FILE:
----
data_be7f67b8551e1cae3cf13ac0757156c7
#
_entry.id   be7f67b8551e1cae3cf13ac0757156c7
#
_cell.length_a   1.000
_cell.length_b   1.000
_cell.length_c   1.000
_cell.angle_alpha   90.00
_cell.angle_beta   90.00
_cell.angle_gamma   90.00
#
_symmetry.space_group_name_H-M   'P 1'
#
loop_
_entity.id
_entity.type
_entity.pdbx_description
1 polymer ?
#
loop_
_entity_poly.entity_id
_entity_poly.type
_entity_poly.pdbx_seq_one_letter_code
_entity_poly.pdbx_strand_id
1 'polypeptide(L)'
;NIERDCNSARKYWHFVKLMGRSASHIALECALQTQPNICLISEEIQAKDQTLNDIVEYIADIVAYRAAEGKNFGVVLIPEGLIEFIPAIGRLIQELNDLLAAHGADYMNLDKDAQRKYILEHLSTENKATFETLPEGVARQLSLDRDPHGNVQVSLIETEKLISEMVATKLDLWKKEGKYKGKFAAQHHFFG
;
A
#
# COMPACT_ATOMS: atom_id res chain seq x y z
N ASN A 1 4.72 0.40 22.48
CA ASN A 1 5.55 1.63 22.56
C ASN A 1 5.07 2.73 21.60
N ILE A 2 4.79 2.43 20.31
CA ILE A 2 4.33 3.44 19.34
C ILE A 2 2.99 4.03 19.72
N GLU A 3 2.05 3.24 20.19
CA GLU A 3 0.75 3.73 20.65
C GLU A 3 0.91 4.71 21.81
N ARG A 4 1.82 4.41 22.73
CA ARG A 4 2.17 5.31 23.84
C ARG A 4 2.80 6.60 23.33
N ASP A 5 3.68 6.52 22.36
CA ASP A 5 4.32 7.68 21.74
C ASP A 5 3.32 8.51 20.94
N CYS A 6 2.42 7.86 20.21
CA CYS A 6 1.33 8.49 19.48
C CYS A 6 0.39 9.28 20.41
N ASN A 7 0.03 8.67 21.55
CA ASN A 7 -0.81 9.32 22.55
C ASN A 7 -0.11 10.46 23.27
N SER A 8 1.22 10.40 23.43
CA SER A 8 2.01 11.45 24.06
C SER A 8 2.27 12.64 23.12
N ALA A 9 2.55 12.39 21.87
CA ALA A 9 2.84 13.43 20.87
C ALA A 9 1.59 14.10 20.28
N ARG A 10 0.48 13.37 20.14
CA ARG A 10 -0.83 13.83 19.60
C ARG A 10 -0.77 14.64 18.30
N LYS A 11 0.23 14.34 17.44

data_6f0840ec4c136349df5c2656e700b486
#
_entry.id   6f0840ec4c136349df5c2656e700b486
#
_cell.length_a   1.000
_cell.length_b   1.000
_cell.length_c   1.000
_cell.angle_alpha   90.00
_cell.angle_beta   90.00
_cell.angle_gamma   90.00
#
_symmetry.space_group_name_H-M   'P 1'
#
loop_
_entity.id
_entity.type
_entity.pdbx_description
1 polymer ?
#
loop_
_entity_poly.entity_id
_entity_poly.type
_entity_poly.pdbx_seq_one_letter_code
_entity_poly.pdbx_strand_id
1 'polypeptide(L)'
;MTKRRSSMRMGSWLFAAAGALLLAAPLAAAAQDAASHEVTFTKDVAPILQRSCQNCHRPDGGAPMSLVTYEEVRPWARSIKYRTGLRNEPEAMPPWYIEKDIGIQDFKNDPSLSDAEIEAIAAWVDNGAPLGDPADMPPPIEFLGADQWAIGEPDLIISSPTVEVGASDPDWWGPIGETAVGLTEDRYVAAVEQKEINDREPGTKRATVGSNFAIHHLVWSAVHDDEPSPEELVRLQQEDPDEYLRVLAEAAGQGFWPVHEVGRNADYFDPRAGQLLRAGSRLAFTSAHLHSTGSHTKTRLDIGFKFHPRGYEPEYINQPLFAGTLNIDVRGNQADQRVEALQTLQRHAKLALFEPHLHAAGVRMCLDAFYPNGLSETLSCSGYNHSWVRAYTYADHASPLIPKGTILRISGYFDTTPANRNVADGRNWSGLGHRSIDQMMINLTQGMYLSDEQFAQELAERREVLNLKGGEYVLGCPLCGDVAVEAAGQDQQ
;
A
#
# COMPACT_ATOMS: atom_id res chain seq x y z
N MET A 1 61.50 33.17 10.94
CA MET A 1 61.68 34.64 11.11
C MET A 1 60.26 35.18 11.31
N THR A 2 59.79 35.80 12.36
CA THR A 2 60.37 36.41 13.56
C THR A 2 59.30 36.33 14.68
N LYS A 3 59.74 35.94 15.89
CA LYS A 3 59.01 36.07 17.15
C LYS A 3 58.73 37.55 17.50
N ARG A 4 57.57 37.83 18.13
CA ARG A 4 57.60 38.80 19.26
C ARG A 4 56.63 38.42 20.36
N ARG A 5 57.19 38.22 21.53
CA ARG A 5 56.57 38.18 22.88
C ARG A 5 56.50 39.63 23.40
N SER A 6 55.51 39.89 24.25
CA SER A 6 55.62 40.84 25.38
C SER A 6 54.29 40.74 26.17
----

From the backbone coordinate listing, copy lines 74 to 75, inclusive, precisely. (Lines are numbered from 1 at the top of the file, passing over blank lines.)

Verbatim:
#
loop_